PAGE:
- The definition of insanity is doing the same thing over and over and expecting different results.
- Most of what you see my dear is purely for show
Because not everything that goes around comes back around you know
Holding on too long is just fear of letting go
Because not everything that goes around comes back around you know
One thing that is clear it’s all down hill from here.
- 'Like Clockwork' (Qotsa)
Most of my adult life I've asked myself when do I get to sit down and write my novels? Dirteater of which has been in existence since 1997/8, but has only had notes and an occasional scene written for it, but of which the entire structure, characters, themes and narrative are all worked out; Welcome Home 1998; Deiaul 2001. In 2014 when I had no work but was given the chance to apply for a teaching job I had previously enquired about but hadn't manifested until now, I had begun moving into writing mode with Dim Day and I made a decision to pull my job application knowing I'd never be able to continue writing while teaching full-time (I know what my writing habits are like!). I was told by a family member that I was making a big mistake and would regret not going for the job choosing to work on my next novel instead. I don't regret it at all. I wrote more than I'd ever be able to write working full-time in a job where I had to care about other people's needs over my own. This is the frustrating reality I faced when I did finally take a teaching job in Canterbury during 2015 after my writing had slowed down (at this point I had already moved onto expanding 'The Future Unfolds' into Auralye on a Harp). In 2016 after the new year had started, work had become a minefield of bad communication from management and inadequate support for a Provisionally Registered Teacher who had travelled from job to job with inconsistent evidence of teaching being gathered.
- I couldn't be this person in their lives. I had to be me in my own life.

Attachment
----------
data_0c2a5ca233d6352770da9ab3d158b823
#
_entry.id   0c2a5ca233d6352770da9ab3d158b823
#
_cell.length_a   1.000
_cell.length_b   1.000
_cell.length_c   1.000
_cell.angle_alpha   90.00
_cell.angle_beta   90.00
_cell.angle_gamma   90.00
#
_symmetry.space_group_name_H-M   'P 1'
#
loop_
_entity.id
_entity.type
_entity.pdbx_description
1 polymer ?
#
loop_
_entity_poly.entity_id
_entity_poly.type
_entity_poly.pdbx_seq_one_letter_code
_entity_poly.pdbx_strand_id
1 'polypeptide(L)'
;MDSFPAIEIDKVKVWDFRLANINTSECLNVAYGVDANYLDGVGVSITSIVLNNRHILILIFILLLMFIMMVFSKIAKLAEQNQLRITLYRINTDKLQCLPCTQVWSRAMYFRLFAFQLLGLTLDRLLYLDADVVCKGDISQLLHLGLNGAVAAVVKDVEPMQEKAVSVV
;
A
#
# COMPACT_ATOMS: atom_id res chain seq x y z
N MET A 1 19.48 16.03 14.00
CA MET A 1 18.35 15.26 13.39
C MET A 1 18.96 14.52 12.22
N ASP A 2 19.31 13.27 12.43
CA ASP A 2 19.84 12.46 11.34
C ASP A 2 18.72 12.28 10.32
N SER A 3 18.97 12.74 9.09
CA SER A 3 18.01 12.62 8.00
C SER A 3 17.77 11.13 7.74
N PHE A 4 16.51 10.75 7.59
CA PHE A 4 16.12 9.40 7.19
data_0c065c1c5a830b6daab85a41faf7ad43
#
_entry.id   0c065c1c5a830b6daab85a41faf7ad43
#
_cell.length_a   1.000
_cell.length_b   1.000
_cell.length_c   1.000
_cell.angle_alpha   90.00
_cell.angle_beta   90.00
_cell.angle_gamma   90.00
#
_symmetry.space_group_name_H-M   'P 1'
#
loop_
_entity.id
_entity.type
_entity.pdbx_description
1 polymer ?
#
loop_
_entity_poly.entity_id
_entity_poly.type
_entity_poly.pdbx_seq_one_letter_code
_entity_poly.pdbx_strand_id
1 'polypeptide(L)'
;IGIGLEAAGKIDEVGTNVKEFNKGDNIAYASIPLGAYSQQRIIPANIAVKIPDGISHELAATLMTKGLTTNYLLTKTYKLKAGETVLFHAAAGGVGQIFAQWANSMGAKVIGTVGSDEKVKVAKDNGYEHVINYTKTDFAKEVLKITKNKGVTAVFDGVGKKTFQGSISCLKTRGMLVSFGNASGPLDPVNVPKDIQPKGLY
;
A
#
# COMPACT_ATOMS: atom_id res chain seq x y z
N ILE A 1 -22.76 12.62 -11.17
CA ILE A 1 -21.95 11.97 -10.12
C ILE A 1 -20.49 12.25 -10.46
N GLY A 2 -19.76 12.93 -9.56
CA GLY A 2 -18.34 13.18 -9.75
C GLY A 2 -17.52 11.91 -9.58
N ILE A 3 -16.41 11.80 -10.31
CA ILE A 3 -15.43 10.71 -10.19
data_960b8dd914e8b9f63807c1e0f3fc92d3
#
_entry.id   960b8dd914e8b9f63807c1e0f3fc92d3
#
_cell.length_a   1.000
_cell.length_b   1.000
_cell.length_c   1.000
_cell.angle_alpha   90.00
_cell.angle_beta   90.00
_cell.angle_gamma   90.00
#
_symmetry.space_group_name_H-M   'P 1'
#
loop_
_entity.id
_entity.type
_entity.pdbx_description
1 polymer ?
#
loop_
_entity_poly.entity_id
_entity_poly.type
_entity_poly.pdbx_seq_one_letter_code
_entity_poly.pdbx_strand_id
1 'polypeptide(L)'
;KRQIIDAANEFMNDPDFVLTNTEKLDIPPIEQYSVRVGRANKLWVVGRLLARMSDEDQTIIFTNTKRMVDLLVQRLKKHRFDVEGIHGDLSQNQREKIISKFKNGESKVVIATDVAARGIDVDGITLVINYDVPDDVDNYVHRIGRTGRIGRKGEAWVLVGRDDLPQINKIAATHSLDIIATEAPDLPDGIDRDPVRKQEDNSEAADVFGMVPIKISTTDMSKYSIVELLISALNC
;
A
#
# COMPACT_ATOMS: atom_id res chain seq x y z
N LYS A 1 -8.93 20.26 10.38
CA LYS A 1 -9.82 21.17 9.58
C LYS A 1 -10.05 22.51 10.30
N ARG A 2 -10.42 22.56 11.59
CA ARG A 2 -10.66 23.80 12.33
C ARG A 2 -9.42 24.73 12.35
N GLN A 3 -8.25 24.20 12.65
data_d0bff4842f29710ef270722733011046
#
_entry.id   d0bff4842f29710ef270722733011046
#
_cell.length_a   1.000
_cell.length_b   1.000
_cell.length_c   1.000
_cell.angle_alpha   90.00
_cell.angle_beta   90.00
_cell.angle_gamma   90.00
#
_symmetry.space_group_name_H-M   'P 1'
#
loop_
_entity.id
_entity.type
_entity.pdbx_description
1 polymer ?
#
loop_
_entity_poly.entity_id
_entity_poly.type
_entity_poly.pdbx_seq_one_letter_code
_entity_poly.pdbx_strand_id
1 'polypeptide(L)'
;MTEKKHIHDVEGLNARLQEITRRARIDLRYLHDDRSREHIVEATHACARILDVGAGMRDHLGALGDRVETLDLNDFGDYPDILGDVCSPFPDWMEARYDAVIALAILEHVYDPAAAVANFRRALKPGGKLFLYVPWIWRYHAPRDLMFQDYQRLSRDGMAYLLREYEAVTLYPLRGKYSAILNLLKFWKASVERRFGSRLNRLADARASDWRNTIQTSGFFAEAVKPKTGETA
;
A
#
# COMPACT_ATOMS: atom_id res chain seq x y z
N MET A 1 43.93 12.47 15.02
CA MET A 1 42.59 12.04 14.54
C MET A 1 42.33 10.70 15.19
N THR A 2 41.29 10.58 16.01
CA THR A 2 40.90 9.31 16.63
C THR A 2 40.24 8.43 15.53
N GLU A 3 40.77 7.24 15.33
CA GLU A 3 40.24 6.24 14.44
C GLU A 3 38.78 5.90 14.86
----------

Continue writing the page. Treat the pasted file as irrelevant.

I love the classroom, I love the students, and I love being there for them and encouraging their talents no matter how big or small; but a part of me was dying from not being able to fully express itself, and I couldn't stand seeing Dirteater drift further and further into the distance as the years went by. Do I have to be an old man in retirement before I can sit down and write the novel I planned when I was just 21?
I made a decision. It was the right decision. Whatever poverty I face now is a result of that. I have no more music to give anyway; what exists just needs to be recorded and anyone can do that - it certainly doesn't need to be me!
The isolation isn't a problem. If I could have that, I would take it; it's the non-isolation that financial strain causes that is a problem and having to work around the issues in my head as they converge, conflict, and crash into situations I misunderstand and am misinformed about. It's almost ironic that the orchard work I have been involved in has allowed me to exercise responsibility through confidence in knowing what I'm doing and what is expected of me, and being unafraid to ask questions. But orchard work is coming to an end, and I aim to have time on my hands to write. Even if I'm stuck in this house with these flatmates I don't really relate to, I have to work to make that time to be alone to write.
To write the days and nights away.
Especially the Dim Days.